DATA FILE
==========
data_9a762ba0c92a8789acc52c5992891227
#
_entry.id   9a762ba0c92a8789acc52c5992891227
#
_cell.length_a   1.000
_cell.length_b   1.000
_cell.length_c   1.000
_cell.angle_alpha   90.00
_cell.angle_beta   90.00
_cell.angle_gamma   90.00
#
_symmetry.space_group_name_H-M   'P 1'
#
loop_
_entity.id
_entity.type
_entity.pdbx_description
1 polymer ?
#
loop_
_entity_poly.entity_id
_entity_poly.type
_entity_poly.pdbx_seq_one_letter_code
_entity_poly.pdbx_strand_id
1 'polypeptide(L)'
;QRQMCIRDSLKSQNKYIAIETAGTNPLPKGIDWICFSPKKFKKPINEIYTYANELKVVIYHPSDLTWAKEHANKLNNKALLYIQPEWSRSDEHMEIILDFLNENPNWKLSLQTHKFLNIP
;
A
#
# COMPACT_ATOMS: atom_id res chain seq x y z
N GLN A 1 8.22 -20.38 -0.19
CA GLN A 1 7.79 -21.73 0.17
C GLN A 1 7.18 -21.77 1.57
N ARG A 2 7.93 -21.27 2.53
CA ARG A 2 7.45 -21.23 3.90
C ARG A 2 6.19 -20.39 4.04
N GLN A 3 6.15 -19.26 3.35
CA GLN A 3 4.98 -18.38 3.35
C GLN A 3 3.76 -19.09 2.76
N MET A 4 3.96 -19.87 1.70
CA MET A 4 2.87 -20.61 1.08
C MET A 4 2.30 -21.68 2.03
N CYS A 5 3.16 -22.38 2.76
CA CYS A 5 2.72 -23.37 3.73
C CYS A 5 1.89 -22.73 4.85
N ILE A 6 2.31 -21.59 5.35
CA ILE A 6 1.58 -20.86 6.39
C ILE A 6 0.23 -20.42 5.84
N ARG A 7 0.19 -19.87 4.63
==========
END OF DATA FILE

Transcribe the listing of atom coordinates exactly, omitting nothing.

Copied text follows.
data_9a762ba0c92a8789acc52c5992891227
#
_entry.id   9a762ba0c92a8789acc52c5992891227
#
_cell.length_a   1.000
_cell.length_b   1.000
_cell.length_c   1.000
_cell.angle_alpha   90.00
_cell.angle_beta   90.00
_cell.angle_gamma   90.00
#
_symmetry.space_group_name_H-M   'P 1'
#
loop_
_entity.id
_entity.type
_entity.pdbx_description
1 polymer ?
#
loop_
_entity_poly.entity_id
_entity_poly.type
_entity_poly.pdbx_seq_one_letter_code
_entity_poly.pdbx_strand_id
1 'polypeptide(L)'
;QRQMCIRDSLKSQNKYIAIETAGTNPLPKGIDWICFSPKKFKKPINEIYTYANELKVVIYHPSDLTWAKEHANKLNNKALLYIQPEWSRSDEHMEIILDFLNENPNWKLSLQTHKFLNIP
;
A
#
# COMPACT_ATOMS: atom_id res chain seq x y z
N GLN A 1 8.22 -20.38 -0.19
CA GLN A 1 7.79 -21.73 0.17
C GLN A 1 7.18 -21.77 1.57
N ARG A 2 7.93 -21.27 2.53
CA ARG A 2 7.45 -21.23 3.90
C ARG A 2 6.19 -20.39 4.04
N GLN A 3 6.15 -19.26 3.35
CA GLN A 3 4.98 -18.38 3.35
C GLN A 3 3.76 -19.09 2.76
N MET A 4 3.96 -19.87 1.70
CA MET A 4 2.87 -20.61 1.08
C MET A 4 2.30 -21.68 2.03
N CYS A 5 3.16 -22.38 2.76
CA CYS A 5 2.72 -23.37 3.73
C CYS A 5 1.89 -22.73 4.85
N ILE A 6 2.31 -21.59 5.35
CA ILE A 6 1.58 -20.86 6.39
C ILE A 6 0.23 -20.42 5.84
N ARG A 7 0.19 -19.87 4.63